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Glass helps Calgary Central Library convey collective and community

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Glass helps Calgary Central Library convey collective and community

200,000 square feet of glass with 462 unique unitized panels create a one-of-a-kind curtainwall

For Calgary Central Library, Snøhetta architects studied how daylight affects interiors, eventually specifying triple-pane insulating glass units (IGUs) witha variety of
Starphire® and Solarban® glasses by Vitro Architectural Glass.
Photography by Michael Grimm

When it opened in 2018, the Calgary Central Library in Alberta, Canada, already was being celebrated for its beauty and its brains. Variously described as resembling an open book, snowflakes, snowdrifts or ice cracking on a lake, the library’s curved exterior surface is outfitted with a hexagonal pattern of alternating clear, glazed and ceramic-fritted glass and iridescent aluminum panels — an arrangement meant to convey the ideas of collective and community. A more functional purpose of the alternating panels, according to project architect Dennis Rijkhoff of Snøhetta architects, is to diffuse light inside the building while preserving views.

“The design process focused on providing a variety of conditions for people to enjoy in each space – the goal being that users can choose whether to sit in the sun or shade,” he explained. 


Calgary Central Library’s glass curtainwall required 462 unique unitized panels, which were painted in three different colors.

Photography by Michael Grimm


After studying how daylighting and views affected interior spaces and the composition of the façade, the architect settled on a mix of 60% insulating metal panels and 40% triple-pane insulating glass units (IGUs) utilizing Starphire Ultra-Clear®, Solarban®72 Starphire® and Solarban® 60 glasses by Vitro Architectural Glass.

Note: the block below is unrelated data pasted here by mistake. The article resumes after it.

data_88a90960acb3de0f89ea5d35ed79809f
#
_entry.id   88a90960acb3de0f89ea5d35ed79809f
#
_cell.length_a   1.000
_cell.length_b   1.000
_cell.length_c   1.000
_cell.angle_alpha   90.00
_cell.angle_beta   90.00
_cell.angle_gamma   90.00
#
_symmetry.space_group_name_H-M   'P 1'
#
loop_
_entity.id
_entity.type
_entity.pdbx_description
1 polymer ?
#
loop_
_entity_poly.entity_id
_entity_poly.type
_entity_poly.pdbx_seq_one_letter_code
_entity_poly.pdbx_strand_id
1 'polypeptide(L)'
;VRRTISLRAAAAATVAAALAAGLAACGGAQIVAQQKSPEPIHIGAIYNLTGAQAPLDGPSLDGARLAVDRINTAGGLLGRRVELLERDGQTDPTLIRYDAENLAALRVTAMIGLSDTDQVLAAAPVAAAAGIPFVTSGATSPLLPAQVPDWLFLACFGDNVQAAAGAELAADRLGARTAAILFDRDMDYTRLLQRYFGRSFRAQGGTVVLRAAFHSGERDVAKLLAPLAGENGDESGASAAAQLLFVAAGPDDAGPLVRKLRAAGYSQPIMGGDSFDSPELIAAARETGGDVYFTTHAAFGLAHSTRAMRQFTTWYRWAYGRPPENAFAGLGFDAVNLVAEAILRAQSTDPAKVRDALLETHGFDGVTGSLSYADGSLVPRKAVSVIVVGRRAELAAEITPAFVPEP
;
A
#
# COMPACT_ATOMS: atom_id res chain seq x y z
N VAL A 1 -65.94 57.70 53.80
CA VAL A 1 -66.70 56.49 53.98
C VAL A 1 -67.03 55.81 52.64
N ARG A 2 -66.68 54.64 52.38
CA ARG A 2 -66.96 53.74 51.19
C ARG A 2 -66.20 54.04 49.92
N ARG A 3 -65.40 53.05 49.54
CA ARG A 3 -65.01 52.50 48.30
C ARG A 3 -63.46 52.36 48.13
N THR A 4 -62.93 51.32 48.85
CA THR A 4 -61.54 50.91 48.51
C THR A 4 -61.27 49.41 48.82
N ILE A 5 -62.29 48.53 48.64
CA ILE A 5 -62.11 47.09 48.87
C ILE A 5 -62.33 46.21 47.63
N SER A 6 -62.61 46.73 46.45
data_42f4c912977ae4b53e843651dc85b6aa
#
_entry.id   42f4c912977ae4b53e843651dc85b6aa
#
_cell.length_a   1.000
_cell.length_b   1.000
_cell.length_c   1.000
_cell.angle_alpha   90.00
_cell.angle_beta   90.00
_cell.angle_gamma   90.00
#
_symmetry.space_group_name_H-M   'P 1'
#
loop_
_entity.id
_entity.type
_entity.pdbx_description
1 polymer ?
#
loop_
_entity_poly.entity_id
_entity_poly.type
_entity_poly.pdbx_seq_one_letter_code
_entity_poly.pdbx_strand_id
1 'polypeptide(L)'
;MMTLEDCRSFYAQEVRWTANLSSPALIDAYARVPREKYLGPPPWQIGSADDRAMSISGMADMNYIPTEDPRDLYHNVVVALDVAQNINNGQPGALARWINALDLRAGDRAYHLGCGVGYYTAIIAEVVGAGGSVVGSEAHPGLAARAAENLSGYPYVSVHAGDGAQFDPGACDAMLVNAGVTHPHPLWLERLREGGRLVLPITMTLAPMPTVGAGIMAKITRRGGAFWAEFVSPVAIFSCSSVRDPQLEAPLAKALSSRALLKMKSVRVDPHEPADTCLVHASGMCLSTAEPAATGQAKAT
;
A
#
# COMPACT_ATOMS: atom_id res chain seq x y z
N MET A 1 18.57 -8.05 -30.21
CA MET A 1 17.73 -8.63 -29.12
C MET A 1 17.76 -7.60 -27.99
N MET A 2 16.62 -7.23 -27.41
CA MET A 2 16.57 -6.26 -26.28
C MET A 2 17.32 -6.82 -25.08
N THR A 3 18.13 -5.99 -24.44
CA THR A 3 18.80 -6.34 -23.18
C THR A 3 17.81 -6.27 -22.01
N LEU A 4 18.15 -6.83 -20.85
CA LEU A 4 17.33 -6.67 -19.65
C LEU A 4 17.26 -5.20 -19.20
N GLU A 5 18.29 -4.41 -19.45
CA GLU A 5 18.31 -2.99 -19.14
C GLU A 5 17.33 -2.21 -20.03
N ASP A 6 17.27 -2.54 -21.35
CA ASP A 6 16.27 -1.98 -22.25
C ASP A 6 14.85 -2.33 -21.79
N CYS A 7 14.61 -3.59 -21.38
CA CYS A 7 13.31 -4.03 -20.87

Oldcastle Building Envelope (OCBE), a member of the Vitro Certified Network, fabricated three types of triple-pane IGUs for the project, each featuring a single lite of Starphire® glass sandwiched between panes of Solarban® 72 Starphire®and Solarban® 60 glasses. 

The finished IGUs were then supplied to Ferguson Corporation, which engineered, assembled and installed the curtainwall. This involved fabricating 462 unique unitized panels, which were painted in three different colors for various interior and exterior surfaces and infilled with clear, glazed or fritted IGUs. The panels, which took eight months to fabricate, were placed randomly around the building to enable each side to function as its front. 

Julia Unitas, manager of the Vitro Concierge Program for large and complex projects, said the project required months of continuous oversight and production scheduling at Vitro Glass’s Fresno, California, and Salem, Oregon, plants.


Architects sought to allow visitors to choose whether to sit in the sun or shade.

Photography by Michael Grimm


“We had to transfer Starphire® glass from Fresno to Salem for coating, and we needed to time it to accommodate transfers and coating schedules to meet the contractor’s draw rate,” Unitas explained. “Which type of glass are they taking first? Are they taking multiple types simultaneously? Those were just a few of the considerations we had to manage while producing and delivering almost 200,000 square feet of glass.”

Since its opening, Calgary Central Library has earned numerous accolades for its design, including the 2020 AIA Architecture Award and the national 2019 AIA/ALA Library Building Award, granted by the American Institute of Architects (AIA) and the American Library Association (ALA). More important, the building is fulfilling its mission to serve as an open and welcoming learning and community center, attracting more than 200,000 visitors in its first three weeks and nearly 1.75 million visitors in its first full year of operation.

To learn more about Solarban® 60, Solarban® 72 and Starphire Ultra-Clear® glasses and the Vitro Concierge Program, or to find a member of the Vitro Certified Network, visit www.vitroglazings.com or call 1-855-VTRO-GLS (887-6457).


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